Equip Students with the Emotional Tools to Succeed

Courage to talk to trusted adults stems from mutual understanding. (Source: Valerii Honcharuk)

One of the pillars of the Boston Latin School mission statement is to provide its students with “preparation for successful college studies.” While our guidance counselors are very well-versed in giving us the resources we need to apply to colleges, they often are not as prepared when it comes to mental and emotional health. Their chief objective is to support students in their academic success, social and emotional wellbeing and postsecondary planning. Mental wellness, however, is often not factored into discussing a student’s academic success.

Mental wellness is directly linked to a student’s social and academic development, and expanding guidance support to further address these issues would allow students an outlet to address and destigmatize their mental health concerns. Overall, expanding education and awareness of mental health among faculty, parents and students will allow students to grow and succeed in all areas of life.

Mental health is a very misunderstood and taboo topic among many communities. The stigma surrounding mental health has long stood in the way of students’ school performance, in both personal relationships and social life. President of BLS Let’s Erase the Stigma (LETS), Carine Badawi (II) expresses her frustration, “I wish [mental health discussion] was more normalized. If you’ve heard me speak at any LETS event, I repeat time and time again, your physical health is equally as important as your mental health. I wish that people felt more comfortable telling a teacher that they aren’t doing good mentally.”

Taking the initiative to seek mental health help, however, is commonly the most difficult step for many students. In many communities, seeking mental health is regarded as shameful or weak. To combat these stigmas, BLS should teach students that seeking mental help is okay, and that they are not alone in dealing with these issues.

Education on various disorders and how to help friends in need is critical toward raising awareness. Because students mostly turn to friends for support and advice, it is important to teach students what is helpful to say and what is not. Friends and even teachers can often invalidate a student’s feelings without meaning to do so. Constructing an environment open to communication about mental health will distribute thoughtful conversations surrounding the issues students face.

Guidance support should be expanded to accommodate students’ mental well-being because academic success is interconnected with mental health. Guidance Counselor Mr. Samson Luu shares, “I definitely believe school counselors are equipped. We are required to go through extensive schooling and must have a Master’s of Education in School Counseling.”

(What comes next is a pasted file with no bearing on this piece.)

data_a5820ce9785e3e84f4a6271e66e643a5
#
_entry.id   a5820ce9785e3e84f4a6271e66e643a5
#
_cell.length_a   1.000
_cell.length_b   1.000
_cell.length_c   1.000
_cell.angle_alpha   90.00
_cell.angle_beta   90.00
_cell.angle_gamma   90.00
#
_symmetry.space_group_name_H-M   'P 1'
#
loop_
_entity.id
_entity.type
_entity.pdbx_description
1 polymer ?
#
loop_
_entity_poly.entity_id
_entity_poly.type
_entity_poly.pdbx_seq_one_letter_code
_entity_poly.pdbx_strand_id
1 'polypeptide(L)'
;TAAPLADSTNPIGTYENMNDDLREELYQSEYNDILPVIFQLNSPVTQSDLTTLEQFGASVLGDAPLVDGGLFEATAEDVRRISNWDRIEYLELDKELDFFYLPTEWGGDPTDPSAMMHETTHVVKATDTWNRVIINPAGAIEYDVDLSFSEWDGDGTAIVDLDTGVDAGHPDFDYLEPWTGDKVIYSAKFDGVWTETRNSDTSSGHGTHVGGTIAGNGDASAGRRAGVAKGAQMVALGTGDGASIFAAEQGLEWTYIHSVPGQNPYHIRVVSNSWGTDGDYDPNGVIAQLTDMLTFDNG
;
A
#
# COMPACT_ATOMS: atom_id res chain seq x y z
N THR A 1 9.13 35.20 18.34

Their field of training also includes counseling programs such as Psychopathology and Diagnosis, Trauma and Crisis Counseling and Behavioral Counseling, all of which help them guide students in their academic success. For many students, school is their only opportunity to reach out for help — whether that be to their friends, a trusted teacher or guidance counselor. Furthermore, because students spend most of their developmental years in school, it is imperative they have a strong support system at school.

In a time where the need for support and connections are high, more people are lonelier than ever before. The balancing act of schoolwork, extracurriculars, a healthy social life and anxiety about the future take its toll, and student stress and anxiety levels show no signs of slowing down. Based on data from the National Institute of Mental Health (NIMH), an estimated 31.9 percent of adolescents have an anxiety disorder. Loneliness, fear of failure and social anxiety are just a few issues that can arise when mental health is constantly overlooked.

The NIMH also states that suicide is the second leading cause of death among people ages 10-34. The question then becomes, how can we prevent these numbers? Badawi states, “The simplest response that I can give to this question is education and educating people in our school community. Until the broader community has a better understanding of different mental health disorders, there will always be a stigma attached to mental illness. I think that by developing a safe and supportive environment and having learning-based programs, we can begin to reduce the stigma that surrounds mental health.”

From loneliness and anxiety to severe depression, the pandemic’s impact on students’s mental health has surged into its own epidemic. Especially with a whole school year of self-quarantine, it is crucial to start the next school year by establishing a strong foundation of open communication and mental health education. Starting next year, BLS will have social workers in school to support students. It is most important, however, to teach students the importance of reaching out for help and for those around them to remain sympathetic and kind towards those who they know might be struggling.